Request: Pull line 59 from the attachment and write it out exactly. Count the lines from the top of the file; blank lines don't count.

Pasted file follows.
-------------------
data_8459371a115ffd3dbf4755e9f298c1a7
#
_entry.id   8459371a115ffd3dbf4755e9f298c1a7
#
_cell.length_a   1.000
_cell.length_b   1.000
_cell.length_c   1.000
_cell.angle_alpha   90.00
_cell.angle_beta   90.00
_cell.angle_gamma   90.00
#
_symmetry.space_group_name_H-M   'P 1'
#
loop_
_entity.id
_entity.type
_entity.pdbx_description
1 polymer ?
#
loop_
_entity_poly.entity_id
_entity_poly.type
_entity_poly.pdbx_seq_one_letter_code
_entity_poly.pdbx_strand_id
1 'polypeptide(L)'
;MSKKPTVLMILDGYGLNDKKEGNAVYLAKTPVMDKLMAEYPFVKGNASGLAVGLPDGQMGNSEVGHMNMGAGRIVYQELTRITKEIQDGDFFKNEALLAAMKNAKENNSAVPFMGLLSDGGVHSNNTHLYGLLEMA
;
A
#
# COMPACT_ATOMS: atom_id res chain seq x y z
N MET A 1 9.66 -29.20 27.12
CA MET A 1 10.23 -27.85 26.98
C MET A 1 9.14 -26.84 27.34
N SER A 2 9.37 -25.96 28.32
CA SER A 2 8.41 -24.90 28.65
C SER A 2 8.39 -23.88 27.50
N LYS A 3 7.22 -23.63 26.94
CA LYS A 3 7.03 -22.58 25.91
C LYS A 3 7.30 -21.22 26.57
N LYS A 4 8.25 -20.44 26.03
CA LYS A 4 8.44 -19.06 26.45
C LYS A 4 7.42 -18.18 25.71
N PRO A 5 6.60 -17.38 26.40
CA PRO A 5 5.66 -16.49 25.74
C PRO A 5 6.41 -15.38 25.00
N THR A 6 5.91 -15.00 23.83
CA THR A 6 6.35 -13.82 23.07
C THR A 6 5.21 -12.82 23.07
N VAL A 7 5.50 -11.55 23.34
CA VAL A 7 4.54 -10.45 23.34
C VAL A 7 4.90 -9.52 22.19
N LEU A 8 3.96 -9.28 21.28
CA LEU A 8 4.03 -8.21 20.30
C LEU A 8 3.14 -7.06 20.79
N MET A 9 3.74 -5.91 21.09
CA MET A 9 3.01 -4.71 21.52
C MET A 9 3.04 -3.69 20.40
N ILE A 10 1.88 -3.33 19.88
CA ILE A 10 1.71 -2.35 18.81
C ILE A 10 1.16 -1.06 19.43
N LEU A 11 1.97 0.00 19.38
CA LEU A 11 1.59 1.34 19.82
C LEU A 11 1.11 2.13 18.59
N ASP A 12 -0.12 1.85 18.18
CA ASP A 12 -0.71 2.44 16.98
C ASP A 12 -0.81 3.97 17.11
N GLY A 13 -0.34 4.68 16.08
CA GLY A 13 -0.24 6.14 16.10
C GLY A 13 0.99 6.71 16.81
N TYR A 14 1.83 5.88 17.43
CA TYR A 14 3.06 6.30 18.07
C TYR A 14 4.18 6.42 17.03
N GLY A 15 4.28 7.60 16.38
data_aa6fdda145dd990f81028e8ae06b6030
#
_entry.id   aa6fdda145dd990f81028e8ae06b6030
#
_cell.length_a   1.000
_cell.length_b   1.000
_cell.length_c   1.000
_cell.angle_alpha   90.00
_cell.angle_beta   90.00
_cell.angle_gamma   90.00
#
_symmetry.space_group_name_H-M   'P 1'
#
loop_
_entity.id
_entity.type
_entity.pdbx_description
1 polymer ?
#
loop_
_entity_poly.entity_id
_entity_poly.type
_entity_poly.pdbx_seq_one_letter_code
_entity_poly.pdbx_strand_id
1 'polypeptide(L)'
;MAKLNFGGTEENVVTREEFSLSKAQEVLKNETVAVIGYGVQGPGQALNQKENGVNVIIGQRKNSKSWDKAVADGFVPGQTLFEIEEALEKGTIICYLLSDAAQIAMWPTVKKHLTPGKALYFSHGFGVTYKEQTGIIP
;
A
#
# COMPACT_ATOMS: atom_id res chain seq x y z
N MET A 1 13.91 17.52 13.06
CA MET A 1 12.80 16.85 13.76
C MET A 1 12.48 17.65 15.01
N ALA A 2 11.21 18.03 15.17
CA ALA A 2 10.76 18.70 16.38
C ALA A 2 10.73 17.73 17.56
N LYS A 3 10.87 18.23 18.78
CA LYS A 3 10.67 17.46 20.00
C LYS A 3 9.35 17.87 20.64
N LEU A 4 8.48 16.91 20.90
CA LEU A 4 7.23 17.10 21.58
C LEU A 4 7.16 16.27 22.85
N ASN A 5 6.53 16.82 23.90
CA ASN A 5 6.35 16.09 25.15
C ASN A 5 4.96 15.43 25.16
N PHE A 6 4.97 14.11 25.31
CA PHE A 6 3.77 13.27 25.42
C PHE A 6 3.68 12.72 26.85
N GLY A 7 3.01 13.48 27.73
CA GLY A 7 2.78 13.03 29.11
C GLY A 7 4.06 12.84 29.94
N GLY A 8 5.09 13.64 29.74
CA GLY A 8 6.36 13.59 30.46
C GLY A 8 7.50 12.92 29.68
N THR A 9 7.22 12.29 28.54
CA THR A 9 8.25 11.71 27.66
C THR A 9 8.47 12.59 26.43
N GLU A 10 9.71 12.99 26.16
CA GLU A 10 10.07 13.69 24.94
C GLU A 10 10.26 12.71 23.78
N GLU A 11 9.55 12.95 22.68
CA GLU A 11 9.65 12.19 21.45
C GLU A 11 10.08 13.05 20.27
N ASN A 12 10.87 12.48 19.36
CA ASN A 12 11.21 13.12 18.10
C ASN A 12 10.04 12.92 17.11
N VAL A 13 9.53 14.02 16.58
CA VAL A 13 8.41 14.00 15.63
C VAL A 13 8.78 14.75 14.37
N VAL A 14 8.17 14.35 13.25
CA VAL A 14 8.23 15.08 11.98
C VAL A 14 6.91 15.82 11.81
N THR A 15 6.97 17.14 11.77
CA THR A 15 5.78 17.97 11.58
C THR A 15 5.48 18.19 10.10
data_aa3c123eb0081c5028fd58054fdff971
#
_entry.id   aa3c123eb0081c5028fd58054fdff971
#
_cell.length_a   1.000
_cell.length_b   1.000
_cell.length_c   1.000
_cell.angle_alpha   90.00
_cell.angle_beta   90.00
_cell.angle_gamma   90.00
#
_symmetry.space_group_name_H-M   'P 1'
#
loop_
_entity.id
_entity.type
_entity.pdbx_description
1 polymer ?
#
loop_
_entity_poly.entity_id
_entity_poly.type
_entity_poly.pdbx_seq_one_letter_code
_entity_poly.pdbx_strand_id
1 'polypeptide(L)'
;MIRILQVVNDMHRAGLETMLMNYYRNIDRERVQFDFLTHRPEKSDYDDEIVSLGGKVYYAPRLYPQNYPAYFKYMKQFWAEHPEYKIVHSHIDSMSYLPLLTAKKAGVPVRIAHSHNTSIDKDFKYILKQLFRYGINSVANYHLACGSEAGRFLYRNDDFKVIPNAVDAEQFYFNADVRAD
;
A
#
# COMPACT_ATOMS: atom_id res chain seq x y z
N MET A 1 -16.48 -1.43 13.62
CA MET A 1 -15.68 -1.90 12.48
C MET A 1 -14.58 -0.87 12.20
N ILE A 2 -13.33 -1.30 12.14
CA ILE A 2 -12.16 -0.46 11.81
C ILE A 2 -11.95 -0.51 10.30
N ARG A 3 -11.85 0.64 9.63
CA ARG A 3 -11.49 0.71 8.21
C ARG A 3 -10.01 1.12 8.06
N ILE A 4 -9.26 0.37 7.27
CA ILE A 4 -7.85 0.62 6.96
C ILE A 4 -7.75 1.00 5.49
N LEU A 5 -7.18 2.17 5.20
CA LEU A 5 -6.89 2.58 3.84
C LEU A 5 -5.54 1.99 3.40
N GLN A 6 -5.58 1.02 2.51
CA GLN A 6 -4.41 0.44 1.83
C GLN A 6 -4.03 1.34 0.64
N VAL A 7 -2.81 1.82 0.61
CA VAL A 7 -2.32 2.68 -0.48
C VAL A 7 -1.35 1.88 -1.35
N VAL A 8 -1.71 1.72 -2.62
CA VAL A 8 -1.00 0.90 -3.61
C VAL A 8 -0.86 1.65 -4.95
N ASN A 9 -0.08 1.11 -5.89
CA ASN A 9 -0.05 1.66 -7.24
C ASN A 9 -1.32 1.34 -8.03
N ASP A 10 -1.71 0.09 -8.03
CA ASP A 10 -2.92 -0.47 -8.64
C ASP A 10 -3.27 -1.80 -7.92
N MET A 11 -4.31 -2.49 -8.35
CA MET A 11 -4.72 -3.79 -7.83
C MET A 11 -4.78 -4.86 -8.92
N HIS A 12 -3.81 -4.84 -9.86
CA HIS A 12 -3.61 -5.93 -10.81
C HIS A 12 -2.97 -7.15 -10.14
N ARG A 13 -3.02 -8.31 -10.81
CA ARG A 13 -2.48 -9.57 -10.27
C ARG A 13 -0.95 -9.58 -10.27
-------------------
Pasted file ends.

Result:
CA ILE A 10 1.71 -2.35 18.81